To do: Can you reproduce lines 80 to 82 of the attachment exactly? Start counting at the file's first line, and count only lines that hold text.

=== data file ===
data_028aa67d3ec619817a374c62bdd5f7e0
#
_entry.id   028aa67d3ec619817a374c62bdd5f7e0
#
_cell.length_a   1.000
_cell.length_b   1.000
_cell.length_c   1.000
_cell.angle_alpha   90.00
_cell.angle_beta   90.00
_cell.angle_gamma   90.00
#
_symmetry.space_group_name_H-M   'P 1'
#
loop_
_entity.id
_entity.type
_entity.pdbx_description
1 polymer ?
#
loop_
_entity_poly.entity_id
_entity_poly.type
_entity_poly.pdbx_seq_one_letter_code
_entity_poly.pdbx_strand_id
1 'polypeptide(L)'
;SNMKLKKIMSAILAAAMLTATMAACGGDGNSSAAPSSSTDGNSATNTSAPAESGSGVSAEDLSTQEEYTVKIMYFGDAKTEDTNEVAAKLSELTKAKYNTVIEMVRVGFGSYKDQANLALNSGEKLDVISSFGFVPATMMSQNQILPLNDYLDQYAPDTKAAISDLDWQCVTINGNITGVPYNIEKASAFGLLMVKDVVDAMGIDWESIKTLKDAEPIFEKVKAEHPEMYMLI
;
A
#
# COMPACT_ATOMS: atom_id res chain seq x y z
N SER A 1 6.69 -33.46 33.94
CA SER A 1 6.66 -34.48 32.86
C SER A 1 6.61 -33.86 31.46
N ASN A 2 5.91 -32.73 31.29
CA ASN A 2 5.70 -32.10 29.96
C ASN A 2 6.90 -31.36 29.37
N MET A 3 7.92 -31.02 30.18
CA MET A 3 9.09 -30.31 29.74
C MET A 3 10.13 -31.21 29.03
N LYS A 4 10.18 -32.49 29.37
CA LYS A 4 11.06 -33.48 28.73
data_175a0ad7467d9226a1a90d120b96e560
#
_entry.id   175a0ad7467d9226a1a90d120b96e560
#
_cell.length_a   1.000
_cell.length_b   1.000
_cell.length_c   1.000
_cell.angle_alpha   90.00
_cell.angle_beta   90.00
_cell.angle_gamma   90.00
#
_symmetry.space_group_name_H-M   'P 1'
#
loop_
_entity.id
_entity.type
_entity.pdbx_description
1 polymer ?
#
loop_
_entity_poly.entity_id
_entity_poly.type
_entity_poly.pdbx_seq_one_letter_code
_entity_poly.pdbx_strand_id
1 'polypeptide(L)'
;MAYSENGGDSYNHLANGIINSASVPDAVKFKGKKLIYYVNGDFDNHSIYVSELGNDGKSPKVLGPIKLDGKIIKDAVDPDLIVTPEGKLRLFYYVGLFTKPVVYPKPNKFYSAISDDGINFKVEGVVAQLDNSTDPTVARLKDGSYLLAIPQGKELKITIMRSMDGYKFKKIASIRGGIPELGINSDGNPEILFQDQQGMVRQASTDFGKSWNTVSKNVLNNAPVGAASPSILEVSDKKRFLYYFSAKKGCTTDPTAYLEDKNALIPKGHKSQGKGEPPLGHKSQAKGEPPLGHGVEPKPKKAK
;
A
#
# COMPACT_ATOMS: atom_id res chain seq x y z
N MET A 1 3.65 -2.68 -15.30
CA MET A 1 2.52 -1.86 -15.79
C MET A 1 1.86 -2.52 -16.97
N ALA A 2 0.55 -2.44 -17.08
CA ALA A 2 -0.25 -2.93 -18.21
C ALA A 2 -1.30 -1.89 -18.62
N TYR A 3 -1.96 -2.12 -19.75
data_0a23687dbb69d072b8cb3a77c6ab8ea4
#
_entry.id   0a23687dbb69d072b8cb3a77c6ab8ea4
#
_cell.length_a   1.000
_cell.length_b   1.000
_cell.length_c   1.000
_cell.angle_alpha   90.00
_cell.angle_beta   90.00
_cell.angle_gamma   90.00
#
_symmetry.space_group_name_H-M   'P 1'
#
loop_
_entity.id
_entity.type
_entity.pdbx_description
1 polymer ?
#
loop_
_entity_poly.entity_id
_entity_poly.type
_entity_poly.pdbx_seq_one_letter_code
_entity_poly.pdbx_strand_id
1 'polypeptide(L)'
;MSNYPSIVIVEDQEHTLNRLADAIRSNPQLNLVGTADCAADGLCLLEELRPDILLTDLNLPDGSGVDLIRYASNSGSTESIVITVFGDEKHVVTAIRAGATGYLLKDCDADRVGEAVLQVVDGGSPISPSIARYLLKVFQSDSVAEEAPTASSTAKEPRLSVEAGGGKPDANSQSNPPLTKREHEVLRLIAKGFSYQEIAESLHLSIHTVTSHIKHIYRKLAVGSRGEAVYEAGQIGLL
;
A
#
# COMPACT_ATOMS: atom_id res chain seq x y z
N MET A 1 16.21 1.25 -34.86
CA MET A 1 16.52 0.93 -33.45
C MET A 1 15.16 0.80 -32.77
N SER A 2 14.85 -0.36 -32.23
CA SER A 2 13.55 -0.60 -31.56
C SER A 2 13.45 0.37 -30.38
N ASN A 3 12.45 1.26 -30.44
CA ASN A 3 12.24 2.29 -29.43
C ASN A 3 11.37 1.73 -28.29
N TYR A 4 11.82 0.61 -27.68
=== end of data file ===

#
_entry.id   0a23687dbb69d072b8cb3a77c6ab8ea4
#